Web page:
“Driving through Georgia, we lie like Abraham” (Dordal, 50).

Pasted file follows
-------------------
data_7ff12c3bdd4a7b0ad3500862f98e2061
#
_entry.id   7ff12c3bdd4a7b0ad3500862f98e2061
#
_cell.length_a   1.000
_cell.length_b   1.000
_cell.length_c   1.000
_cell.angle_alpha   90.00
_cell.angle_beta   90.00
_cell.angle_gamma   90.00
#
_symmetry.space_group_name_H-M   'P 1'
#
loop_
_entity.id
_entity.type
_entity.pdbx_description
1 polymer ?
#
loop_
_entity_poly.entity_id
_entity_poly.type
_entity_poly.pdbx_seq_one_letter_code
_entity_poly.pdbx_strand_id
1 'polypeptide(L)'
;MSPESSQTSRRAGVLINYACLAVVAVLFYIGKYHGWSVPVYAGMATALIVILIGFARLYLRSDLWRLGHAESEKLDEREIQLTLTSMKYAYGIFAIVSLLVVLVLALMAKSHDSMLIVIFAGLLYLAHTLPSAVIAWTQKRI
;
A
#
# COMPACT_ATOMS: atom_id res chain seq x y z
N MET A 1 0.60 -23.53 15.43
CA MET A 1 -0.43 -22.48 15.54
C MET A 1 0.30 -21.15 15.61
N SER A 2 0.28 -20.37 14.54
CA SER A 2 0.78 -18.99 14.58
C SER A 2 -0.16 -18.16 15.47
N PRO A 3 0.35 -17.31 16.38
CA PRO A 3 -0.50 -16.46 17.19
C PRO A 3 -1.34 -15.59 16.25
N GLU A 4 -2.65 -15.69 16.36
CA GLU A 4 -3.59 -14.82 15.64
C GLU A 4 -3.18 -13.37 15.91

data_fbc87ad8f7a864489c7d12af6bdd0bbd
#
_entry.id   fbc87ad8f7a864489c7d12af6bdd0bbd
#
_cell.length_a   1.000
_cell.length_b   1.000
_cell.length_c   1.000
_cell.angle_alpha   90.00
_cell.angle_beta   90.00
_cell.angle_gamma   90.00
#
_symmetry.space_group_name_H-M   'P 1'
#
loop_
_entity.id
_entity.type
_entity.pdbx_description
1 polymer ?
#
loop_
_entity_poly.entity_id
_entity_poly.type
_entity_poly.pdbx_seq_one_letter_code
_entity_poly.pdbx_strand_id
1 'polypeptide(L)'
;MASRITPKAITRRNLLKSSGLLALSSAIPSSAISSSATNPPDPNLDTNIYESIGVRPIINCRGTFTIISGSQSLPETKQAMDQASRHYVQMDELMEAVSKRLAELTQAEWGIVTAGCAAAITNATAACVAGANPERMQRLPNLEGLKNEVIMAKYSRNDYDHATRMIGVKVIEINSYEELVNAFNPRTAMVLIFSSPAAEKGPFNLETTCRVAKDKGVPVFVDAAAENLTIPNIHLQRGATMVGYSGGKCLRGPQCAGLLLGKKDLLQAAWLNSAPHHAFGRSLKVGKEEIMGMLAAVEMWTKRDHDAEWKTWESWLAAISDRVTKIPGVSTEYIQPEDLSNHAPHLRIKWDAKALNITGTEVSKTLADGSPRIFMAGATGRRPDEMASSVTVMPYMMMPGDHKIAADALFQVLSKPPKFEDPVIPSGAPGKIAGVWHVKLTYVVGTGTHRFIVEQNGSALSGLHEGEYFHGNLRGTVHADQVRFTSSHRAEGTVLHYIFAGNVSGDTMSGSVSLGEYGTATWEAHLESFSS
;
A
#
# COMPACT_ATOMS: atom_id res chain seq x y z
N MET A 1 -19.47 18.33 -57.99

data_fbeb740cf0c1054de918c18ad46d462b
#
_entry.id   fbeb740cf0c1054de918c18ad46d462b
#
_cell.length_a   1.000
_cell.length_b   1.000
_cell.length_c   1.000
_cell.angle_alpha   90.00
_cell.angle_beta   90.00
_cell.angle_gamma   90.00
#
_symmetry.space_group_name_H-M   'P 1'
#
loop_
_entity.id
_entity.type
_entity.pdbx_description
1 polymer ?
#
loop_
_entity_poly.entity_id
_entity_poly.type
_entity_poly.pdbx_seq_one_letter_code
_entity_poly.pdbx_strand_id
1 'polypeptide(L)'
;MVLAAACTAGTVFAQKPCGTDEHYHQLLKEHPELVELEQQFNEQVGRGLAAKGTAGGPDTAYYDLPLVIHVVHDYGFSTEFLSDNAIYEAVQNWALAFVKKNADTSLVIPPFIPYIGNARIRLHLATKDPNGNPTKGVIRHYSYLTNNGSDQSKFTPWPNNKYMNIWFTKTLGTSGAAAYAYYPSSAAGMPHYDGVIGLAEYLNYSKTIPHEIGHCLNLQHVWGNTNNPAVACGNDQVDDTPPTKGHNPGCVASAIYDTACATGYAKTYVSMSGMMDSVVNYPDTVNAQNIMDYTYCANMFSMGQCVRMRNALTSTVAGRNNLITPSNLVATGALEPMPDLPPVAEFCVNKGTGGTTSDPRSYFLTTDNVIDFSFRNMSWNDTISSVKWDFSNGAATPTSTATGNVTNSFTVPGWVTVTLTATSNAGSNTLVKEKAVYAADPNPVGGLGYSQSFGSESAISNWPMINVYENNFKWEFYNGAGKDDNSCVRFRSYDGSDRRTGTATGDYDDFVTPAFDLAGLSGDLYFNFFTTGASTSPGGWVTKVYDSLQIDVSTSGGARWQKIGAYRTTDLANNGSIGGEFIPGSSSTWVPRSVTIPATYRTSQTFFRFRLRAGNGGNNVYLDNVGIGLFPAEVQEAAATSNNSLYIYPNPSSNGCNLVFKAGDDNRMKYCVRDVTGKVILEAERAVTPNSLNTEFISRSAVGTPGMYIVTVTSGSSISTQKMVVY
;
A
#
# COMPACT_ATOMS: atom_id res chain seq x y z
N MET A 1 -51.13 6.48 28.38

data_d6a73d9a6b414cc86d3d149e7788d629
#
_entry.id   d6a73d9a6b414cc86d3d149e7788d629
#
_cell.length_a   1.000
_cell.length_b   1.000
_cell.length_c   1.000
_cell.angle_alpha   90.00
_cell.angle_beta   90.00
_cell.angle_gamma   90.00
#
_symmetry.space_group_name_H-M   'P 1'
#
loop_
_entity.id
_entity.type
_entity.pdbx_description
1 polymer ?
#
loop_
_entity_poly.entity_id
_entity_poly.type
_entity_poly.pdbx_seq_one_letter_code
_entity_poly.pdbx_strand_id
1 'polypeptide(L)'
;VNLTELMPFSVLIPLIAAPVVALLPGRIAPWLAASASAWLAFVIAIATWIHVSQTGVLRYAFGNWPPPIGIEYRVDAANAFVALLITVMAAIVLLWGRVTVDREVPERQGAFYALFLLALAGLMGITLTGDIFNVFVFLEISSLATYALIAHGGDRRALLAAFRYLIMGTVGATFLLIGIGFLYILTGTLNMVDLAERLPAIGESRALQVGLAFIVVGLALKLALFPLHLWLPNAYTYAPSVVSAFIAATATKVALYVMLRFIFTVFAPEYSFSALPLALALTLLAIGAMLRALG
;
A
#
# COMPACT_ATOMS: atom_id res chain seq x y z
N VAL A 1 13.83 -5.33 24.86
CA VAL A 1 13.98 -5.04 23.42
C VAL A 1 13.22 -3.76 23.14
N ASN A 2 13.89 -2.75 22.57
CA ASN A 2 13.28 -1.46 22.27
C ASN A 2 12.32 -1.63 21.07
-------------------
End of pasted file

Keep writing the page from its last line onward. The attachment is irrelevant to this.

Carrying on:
Here, in her The Lies that Save Us, Lisa Dordal brings us on a trip alongside her partner and herself. My speculation is that these two simple lines, more so the second, hold deep-rooted meaning to Dordal. Her Lutheran upbringing is reflected in her writing on a number of occasions, but this instance specifically relates her to a religious figure. Abraham, a biblical patriarch, is known for his white lie, or lie of protection. A lie similar to Lisa’s, a lie of caution, and for the sake of his wife. Abraham feared that his wife would be killed if the knowledge of their marriage became known to the wrong people, so he claimed to be her brother. Lisa, just like Abraham, is well aware of the evil intentions that are far too common amongst humanity. The unfortunate truth to society is that some people think they have a right to interfere with the lives of other people. There is no way of knowing what someone is thinking in their head, which is why it is better to be safe than sorry. As sad as it is, unjustified acts of violence happen to people regularly. Lisa speaks on such senseless violence in Amanat, another poem from the same collection. A terrible attack on an innocent woman in New Delhi, India that is just one of many instances of human horror. As a member of the lesbian community in an unknown place, Dordal knows that she is at risk of having a halfwit do something to her and her wife because of how she identifies. The Lies that Save Us speaks on the sadly necessary precautions that must sometimes be taken.